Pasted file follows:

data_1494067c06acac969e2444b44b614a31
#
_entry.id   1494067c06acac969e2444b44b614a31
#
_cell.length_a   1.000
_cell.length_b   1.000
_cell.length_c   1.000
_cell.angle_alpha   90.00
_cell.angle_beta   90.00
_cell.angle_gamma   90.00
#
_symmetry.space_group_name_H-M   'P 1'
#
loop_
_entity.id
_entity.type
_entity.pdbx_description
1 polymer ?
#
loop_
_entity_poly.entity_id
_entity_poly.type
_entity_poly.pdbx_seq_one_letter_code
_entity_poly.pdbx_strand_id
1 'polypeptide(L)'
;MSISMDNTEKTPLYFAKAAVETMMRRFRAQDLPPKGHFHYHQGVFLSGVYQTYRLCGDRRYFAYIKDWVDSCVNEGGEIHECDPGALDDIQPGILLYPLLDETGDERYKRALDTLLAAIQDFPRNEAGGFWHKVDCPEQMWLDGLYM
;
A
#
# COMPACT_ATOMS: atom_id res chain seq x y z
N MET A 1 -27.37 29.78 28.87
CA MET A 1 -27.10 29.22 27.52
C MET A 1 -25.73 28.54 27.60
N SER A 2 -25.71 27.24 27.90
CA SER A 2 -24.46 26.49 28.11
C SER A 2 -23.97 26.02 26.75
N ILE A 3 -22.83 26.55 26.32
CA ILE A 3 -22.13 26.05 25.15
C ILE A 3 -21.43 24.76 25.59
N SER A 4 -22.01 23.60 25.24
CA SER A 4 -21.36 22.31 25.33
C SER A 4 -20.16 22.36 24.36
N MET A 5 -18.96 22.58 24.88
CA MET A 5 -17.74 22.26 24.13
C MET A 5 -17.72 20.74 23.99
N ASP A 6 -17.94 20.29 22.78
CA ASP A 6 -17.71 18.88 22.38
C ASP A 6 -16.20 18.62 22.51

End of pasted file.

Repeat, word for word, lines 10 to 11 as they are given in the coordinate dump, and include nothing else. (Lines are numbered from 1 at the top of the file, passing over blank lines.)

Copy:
_cell.angle_gamma   90.00
#